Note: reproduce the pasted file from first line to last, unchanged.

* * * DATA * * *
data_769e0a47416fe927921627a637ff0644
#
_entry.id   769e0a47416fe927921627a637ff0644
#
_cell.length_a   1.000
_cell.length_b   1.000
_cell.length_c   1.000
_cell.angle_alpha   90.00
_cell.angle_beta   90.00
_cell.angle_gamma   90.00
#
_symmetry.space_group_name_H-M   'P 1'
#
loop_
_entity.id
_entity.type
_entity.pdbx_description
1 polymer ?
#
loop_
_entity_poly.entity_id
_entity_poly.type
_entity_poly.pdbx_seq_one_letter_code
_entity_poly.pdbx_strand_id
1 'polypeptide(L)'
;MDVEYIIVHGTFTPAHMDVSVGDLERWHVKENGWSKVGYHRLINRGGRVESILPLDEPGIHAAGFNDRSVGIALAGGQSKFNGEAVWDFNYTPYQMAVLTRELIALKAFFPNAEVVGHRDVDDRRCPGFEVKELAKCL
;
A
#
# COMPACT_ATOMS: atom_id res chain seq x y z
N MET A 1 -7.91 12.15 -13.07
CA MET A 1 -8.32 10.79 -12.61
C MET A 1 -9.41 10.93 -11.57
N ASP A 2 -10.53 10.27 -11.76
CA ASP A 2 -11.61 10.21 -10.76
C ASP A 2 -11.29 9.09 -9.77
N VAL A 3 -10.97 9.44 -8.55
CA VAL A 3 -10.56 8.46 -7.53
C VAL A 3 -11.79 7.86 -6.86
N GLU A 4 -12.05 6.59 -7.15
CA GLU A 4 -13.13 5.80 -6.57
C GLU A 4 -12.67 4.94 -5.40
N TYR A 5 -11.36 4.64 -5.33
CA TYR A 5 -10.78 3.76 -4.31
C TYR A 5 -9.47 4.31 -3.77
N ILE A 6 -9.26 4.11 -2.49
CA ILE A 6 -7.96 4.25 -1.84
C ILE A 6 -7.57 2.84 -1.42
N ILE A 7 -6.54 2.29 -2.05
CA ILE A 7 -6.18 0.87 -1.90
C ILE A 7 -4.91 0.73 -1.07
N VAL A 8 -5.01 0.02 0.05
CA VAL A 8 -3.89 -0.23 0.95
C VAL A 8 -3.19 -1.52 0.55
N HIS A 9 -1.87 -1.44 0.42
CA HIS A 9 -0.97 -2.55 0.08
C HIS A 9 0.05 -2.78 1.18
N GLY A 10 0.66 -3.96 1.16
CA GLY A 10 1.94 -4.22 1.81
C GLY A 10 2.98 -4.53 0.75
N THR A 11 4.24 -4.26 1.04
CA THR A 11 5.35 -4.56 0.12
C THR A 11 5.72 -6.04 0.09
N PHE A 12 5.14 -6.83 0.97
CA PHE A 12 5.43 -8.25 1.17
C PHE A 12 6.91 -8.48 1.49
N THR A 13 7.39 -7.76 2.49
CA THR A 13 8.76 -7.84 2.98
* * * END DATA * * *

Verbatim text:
data_769e0a47416fe927921627a637ff0644
#
_entry.id   769e0a47416fe927921627a637ff0644
#
_cell.length_a   1.000
_cell.length_b   1.000
_cell.length_c   1.000
_cell.angle_alpha   90.00
_cell.angle_beta   90.00
_cell.angle_gamma   90.00
#
_symmetry.space_group_name_H-M   'P 1'
#
loop_
_entity.id
_entity.type
_entity.pdbx_description
1 polymer ?
#
loop_
_entity_poly.entity_id
_entity_poly.type
_entity_poly.pdbx_seq_one_letter_code
_entity_poly.pdbx_strand_id
1 'polypeptide(L)'
;MDVEYIIVHGTFTPAHMDVSVGDLERWHVKENGWSKVGYHRLINRGGRVESILPLDEPGIHAAGFNDRSVGIALAGGQSKFNGEAVWDFNYTPYQMAVLTRELIALKAFFPNAEVVGHRDVDDRRCPGFEVKELAKCL
;
A
#
# COMPACT_ATOMS: atom_id res chain seq x y z
N MET A 1 -7.91 12.15 -13.07
CA MET A 1 -8.32 10.79 -12.61
C MET A 1 -9.41 10.93 -11.57
N ASP A 2 -10.53 10.27 -11.76
CA ASP A 2 -11.61 10.21 -10.76
C ASP A 2 -11.29 9.09 -9.77
N VAL A 3 -10.97 9.44 -8.55
CA VAL A 3 -10.56 8.46 -7.53
C VAL A 3 -11.79 7.86 -6.86
N GLU A 4 -12.05 6.59 -7.15
CA GLU A 4 -13.13 5.80 -6.57
C GLU A 4 -12.67 4.94 -5.40
N TYR A 5 -11.36 4.64 -5.33
CA TYR A 5 -10.78 3.76 -4.31
C TYR A 5 -9.47 4.31 -3.77
N ILE A 6 -9.26 4.11 -2.49
CA ILE A 6 -7.96 4.25 -1.84
C ILE A 6 -7.57 2.84 -1.42
N ILE A 7 -6.54 2.29 -2.05
CA ILE A 7 -6.18 0.87 -1.90
C ILE A 7 -4.91 0.73 -1.07
N VAL A 8 -5.01 0.02 0.05
CA VAL A 8 -3.89 -0.23 0.95
C VAL A 8 -3.19 -1.52 0.55
N HIS A 9 -1.87 -1.44 0.42
CA HIS A 9 -0.97 -2.55 0.08
C HIS A 9 0.05 -2.78 1.18
N GLY A 10 0.66 -3.96 1.16
CA GLY A 10 1.94 -4.22 1.81
C GLY A 10 2.98 -4.53 0.75
N THR A 11 4.24 -4.26 1.04
CA THR A 11 5.35 -4.56 0.12
C THR A 11 5.72 -6.04 0.09
N PHE A 12 5.14 -6.83 0.97
CA PHE A 12 5.43 -8.25 1.17
C PHE A 12 6.91 -8.48 1.49
N THR A 13 7.39 -7.76 2.49
CA THR A 13 8.76 -7.84 2.98